Health Care

Local government suits accuse opioid makers of turning 'patients into drug addicts'

Why it’s so hard to break an opioid addiction

More than half a million people died between 2000 and 2015 from opioids. Today, opioid deaths are considered an epidemic.
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More than half a million people died between 2000 and 2015 from opioids. Today, opioid deaths are considered an epidemic.

Cities, counties and Native American tribes across the nation are filing lawsuits against opioid manufacturers in an effort to recover damages from the widespread opioid epidemic.

The suits largely accuse pharmaceutical companies of aggressively pushing painkillers while falsely representing the danger of addiction, turning "patients into drug addicts for their own corporate profit," one suit said.

In Kansas and Missouri, at least 16 cities and counties have filed suits. Nationwide, more than 400 separate lawsuits have been filed, according to The New York Times.

"Opioid manufacturers misrepresented the significant risks of addiction associated with opioid use for chronic pain," said Brian Madden, an attorney with Kansas City-based Wagstaff & Cartmell, which is representing local governments in nine suits in Kansas and Missouri.

"Moreover, opioid manufacturers and distributors failed to inform the federal government of suspicious prescribing activities in Missouri and Kansas. These actions caused the over-prescription of opioids and the current opioid public health crisis."

The suits are reminiscent of those that led to the 1998 settlement between the five largest cigarette manufacturers and the attorneys general of 46 states, resulting in billions of dollars sent back to states and new restrictions on advertising, especially to kids.

But in the tobacco cases, a significant portion of that money never made it back to the communities that were directly affected.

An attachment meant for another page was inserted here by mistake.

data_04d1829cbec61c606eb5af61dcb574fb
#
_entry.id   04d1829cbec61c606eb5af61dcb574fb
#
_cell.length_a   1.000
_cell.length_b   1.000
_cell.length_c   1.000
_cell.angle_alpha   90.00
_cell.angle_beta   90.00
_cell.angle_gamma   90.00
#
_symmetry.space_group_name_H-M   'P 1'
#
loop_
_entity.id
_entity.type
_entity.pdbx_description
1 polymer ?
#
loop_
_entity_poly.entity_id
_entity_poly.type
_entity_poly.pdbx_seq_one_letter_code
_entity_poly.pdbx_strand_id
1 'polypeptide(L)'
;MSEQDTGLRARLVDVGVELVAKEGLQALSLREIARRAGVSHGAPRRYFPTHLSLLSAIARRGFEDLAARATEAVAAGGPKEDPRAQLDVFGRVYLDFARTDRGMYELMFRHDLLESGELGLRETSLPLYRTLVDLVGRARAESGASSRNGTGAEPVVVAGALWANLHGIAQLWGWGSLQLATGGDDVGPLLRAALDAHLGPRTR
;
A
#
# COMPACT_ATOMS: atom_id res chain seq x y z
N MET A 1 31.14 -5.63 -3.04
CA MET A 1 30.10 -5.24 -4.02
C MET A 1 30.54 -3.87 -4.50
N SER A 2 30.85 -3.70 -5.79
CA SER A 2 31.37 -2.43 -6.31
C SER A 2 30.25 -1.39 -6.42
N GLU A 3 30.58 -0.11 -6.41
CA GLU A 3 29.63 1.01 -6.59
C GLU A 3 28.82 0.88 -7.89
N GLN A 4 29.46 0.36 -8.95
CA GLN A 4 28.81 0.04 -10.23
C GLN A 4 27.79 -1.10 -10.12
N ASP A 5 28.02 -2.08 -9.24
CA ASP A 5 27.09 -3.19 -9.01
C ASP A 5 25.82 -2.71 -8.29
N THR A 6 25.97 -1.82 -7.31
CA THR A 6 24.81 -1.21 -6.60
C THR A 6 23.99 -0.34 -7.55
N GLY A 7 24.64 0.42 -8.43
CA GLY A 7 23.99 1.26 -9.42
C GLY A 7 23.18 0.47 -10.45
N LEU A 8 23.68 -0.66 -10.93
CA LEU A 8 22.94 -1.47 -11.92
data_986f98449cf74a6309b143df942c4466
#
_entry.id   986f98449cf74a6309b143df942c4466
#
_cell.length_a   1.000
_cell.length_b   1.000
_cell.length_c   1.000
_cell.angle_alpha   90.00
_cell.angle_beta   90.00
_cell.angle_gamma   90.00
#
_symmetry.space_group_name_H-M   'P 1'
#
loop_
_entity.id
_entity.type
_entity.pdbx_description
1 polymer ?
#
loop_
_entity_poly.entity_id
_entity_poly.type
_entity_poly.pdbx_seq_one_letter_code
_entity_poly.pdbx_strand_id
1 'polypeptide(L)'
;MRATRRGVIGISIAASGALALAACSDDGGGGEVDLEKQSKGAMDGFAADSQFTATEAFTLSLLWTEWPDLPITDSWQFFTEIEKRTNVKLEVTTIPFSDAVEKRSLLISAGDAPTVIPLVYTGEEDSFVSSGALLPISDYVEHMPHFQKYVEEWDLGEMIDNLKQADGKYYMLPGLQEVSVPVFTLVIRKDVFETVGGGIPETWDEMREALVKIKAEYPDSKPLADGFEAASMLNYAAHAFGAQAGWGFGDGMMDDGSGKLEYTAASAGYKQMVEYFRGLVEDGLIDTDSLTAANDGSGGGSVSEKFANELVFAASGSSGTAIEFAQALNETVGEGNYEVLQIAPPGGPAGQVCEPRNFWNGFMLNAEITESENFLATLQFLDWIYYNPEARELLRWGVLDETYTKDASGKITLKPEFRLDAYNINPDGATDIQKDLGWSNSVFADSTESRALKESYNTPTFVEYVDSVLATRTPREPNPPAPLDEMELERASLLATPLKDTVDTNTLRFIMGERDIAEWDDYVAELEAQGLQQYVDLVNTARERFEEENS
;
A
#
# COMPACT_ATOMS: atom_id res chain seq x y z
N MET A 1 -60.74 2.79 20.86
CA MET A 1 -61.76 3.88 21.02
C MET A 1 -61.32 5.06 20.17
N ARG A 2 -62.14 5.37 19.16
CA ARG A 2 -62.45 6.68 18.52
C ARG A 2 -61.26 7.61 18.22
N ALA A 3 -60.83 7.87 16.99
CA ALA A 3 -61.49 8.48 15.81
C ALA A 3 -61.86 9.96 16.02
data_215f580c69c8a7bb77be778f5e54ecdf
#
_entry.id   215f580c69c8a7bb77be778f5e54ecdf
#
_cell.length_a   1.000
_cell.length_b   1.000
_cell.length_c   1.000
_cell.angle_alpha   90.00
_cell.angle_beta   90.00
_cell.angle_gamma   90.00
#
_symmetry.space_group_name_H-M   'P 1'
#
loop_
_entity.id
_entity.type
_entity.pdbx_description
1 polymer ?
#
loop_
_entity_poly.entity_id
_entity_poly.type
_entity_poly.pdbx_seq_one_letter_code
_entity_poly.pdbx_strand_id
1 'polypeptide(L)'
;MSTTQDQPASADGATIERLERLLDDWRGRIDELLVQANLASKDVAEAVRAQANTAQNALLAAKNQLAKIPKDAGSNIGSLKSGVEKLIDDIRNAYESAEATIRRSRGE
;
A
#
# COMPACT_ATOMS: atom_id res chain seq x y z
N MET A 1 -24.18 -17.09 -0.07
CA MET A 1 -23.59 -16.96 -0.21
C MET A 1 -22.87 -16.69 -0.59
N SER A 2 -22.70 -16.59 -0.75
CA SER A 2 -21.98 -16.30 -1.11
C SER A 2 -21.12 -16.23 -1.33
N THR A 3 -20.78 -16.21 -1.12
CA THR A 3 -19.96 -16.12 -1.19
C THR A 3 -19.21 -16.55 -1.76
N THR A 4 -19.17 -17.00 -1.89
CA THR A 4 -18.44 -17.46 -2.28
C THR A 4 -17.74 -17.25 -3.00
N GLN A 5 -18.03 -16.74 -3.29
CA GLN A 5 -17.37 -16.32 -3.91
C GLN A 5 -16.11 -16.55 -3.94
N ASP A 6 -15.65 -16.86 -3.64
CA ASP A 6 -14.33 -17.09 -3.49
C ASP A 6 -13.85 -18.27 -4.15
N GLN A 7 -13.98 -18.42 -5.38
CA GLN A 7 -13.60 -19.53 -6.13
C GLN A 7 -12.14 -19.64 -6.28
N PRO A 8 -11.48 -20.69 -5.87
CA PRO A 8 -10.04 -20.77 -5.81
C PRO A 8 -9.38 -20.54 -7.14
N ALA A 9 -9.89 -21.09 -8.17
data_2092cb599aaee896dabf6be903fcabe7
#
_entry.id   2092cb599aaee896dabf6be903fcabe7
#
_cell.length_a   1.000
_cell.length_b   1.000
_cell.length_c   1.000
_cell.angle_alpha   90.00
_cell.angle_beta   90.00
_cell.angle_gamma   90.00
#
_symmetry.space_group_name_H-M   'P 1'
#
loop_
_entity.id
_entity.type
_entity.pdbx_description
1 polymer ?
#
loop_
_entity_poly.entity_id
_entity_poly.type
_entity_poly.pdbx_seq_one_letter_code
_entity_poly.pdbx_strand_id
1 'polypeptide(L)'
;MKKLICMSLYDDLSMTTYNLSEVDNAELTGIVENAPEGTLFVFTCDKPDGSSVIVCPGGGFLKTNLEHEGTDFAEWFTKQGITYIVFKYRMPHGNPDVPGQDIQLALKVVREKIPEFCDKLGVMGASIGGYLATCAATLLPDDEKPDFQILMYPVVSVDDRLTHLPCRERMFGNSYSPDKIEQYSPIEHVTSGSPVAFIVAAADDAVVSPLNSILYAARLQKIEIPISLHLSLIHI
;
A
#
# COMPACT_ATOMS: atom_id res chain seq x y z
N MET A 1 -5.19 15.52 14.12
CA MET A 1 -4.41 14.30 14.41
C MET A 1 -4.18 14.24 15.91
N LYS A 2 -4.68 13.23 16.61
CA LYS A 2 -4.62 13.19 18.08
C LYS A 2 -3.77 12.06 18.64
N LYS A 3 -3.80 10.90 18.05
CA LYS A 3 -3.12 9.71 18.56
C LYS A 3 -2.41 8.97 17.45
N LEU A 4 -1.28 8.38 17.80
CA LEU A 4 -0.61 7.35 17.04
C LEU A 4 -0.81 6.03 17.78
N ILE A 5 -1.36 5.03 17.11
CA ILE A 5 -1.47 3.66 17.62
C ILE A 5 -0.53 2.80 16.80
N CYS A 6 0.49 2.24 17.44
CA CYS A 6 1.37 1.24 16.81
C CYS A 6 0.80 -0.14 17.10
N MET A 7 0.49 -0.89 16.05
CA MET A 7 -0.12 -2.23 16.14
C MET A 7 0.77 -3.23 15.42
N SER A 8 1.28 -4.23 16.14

So now, local governments are hoping to get a piece of potential billions in settlement money.

"We wanted to make sure our citizens were protected based on costs incurred," said Eric Yost, counsel for Sedgwick County, Kan., which filed its opioid-related suit in December.

"There's no guarantee we would receive a share or a fair share of anything the state might get," Yost said. "That's not to be negative, but that’s just reality since the money would be controlled by the legislature and governor. ... It's not free to provide help."

If the suits are successful, they could lead to more funding for local governments to recoup the costs of law enforcement and fire departments dealing with opioid addicts, or could potentially help increase funding for mental health and addiction services in communities that were affected.

Here are the local governments that have filed suits so far:

The suits are not a class action lawsuit, where a single lawsuit is filed to represent the interest of many affected parties. Instead, they're what’s called multidistrict litigation, which aims to reduce costs and be more efficient.

Madden said these cases filed in Kansas and Missouri will be removed from the local federal district courts and filed to the National Prescription Opiate Litigation, which a panel of federal judges has decided will be overseen by Judge Dan Aaron Polster in the U.S. District Court for the Northern District of Ohio.

The cases may be consolidated with others across the country, and if they are not resolved, sent back to Missouri and Kansas federal district courts.

At least one more local government is considering a suit. Overland Park recently put out a request for proposal to explore what the damages may have been for the city. It heard back from three law firms, which would be tasked with finding the particular costs associated with overdoses there from police and the fire department, along with costs of the lifesaving drug, Narcan, which can be given in overdose cases by emergency personnel.

Payment to the firms would be contingent on whether the city actually receives settlement money, said Overland Park spokesperson Sean Reilly.

Polster said in a proceeding earlier this year that he wants the parties to prepare for settlement discussions and "do something meaningful to abate this crisis and to do it in 2018."

The Star reported earlier this month that among the defendants is Purdue Pharma, which the Bourbon County, Kan., suit says sells as much as $3 billion worth of OxyContin a year, four times as much as it sold in 2006. The suit says OxyContin now constitutes about 30 percent of the entire market for pain killers.

Purdue responded to a similar lawsuit in Mississippi last year by saying the company was "deeply troubled by the opioid crisis" and was "dedicated to being part of the solution." Earlier this year Purdue said it would stop marketing opioids to doctors.

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